Same old story as Murray left empty-handed
It was a familiar story for Andy Murray in Melbourne. At the fourth time of asking he once again came up against the might of Novak Djokovic who taunted his biggest rival to take his sixth Australian Open title in straight sets.
The Serb’s ruthless 6-1, 7-5, 7-6 (7-3) demolition of the Scot in two hours 53 minutes meant he equalled Roy Emerson’s record of victories in the tournament and secured an 11th win the past 12 meetings between the world’s top two players.
Djokovic is now surely a contender for best ever player, though he has struggled to win over the public’s support, even finding his faults applauded during last year’s US Open final.
Few, however can dispute his current status as king of the court. He has 11 Grand Slam titles, equalling the Australian Rod Laver and Swede Bjorn Borg, and should overtake Rafael Nadal’s 14 this year before targeting the one-time seemingly invincible Roger Federer’s 17.
Despite his early stumbles in this tournament Djokovic made light work of the Scot who scored only five points in the first 20 minutes of the match. By winning the first set 6-1 the world number one appeared to be proving the theory that far from there being a dominant top four there is, in reality, a dominant top one.
Murray had been in good form coming into his fifth Australian final, but many of his former weaknesses quickly reasserted a hold on his play, not least the impetuous self-abuse in response to a missed shot or opportunity.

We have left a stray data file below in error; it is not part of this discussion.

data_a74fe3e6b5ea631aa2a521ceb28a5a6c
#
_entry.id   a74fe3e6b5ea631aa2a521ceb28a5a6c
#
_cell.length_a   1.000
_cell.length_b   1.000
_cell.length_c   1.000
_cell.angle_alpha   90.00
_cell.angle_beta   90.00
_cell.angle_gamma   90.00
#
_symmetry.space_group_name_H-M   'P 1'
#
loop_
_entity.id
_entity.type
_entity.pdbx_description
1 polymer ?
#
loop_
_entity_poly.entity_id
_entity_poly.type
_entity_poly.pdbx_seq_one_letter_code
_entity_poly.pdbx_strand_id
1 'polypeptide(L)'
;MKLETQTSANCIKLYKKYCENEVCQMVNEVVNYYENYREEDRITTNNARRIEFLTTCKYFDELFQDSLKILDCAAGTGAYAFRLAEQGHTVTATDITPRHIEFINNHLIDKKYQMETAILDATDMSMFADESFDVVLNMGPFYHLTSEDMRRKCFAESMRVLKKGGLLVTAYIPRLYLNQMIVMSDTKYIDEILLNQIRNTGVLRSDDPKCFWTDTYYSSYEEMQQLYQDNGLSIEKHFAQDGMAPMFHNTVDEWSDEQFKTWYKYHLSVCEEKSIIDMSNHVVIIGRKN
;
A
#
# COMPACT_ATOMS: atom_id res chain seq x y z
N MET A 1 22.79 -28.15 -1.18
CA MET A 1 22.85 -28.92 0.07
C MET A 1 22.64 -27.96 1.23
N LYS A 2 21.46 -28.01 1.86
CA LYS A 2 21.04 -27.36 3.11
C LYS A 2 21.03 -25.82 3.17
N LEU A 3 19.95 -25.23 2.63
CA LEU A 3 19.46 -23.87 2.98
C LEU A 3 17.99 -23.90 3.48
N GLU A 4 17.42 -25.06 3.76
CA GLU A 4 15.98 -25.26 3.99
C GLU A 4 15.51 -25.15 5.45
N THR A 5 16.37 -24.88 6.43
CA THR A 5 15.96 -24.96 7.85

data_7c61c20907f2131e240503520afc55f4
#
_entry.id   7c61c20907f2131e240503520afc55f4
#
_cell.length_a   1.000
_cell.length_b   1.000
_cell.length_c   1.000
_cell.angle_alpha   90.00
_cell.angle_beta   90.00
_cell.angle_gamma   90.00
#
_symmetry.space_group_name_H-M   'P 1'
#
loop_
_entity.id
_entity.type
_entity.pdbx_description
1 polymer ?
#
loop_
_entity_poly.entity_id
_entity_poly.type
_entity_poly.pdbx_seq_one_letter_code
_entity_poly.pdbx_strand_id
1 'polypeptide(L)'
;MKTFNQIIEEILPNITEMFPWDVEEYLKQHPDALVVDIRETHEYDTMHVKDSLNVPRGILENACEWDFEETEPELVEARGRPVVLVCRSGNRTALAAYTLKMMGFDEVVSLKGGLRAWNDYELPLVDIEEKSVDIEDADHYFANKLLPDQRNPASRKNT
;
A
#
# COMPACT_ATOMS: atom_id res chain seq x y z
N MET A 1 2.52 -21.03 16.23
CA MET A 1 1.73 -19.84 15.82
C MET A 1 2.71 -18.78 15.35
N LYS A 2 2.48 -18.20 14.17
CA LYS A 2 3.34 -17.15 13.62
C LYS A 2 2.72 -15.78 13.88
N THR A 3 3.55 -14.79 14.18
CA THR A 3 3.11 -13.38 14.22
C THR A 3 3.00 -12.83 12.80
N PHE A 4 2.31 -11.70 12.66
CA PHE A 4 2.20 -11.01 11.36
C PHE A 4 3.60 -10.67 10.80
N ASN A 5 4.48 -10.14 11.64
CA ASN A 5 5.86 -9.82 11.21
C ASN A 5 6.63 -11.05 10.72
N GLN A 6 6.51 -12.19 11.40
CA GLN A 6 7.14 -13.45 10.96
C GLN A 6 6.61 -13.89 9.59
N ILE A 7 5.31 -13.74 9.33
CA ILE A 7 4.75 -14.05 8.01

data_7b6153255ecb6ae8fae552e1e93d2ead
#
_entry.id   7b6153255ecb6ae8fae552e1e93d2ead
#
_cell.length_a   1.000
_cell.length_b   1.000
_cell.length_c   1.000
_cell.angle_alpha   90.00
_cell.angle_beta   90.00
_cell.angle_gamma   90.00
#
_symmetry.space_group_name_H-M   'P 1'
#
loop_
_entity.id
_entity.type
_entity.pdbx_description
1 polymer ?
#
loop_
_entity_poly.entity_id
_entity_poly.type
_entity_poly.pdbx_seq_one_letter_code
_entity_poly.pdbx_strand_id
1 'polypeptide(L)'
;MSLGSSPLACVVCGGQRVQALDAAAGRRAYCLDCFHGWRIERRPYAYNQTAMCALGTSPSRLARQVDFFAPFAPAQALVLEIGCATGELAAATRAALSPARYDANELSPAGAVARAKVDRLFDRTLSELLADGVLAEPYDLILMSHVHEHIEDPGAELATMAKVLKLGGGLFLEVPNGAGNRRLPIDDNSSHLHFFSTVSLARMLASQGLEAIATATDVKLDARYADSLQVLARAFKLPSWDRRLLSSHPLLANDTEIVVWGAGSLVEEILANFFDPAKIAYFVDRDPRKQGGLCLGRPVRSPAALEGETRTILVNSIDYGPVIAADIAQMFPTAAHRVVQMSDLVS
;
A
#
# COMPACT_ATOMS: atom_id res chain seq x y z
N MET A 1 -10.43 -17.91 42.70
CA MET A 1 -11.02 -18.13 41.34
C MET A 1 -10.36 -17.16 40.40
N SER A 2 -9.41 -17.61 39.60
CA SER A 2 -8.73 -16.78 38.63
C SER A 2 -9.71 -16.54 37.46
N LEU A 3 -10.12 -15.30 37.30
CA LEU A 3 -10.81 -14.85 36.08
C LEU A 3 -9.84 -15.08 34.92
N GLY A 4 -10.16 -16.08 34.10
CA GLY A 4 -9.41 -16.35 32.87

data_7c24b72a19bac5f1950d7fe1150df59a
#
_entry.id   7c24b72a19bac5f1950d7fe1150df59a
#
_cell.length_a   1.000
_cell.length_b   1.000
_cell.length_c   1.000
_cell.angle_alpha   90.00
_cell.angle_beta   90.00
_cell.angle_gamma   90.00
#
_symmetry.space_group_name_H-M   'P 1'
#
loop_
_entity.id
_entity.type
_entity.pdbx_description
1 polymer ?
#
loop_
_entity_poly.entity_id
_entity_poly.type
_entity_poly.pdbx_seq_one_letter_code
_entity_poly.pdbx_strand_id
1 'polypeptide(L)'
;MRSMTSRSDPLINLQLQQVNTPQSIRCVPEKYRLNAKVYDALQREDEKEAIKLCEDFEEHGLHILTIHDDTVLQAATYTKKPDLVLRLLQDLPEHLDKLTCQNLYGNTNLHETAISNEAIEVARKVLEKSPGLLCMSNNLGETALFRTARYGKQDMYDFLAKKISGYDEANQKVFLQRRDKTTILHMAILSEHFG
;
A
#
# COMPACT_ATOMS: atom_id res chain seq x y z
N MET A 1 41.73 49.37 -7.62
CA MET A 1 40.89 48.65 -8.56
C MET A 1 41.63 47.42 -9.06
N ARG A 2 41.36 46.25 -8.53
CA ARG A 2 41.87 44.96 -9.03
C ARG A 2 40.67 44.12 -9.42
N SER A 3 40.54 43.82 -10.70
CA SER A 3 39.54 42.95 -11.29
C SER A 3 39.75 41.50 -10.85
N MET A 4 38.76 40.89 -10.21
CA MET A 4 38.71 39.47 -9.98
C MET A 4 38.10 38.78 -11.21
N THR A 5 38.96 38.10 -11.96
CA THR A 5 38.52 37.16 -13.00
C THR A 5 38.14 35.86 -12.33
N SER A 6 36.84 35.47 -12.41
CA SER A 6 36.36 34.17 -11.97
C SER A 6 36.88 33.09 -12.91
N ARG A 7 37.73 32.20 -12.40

Afterwards, Murray turned the abuse into self-deprecating humour. “I feel like I’ve been here before. Congratulations Novak, six Australian Opens, an incredible feat, and incredible consistency the last year.
“Thanks to my own team, too. Sorry I didn’t get it done tonight, it’s been a tough few weeks for me away from the court, and I thank you all for your support. It’s very, very tough for me right now but I do appreciate playing in front of all you people. Amazing atmosphere.
“Finally, to my wife Kim, who’s going to be watching back home. You’ve been a legend the past two weeks. Thanks for your support and I’ll be on the next flight home.”
Sadly, he won’t be accompanied by the trophy that looks like it will continue to elude him as long as his nemesis remains fit and enthusiastic for success.
He also equalled an unwanted record, becoming only the second man to lose five finals at the same grand slam, sharing that dubious distinction with former coach Ivan Lendl who lost five US Open finals.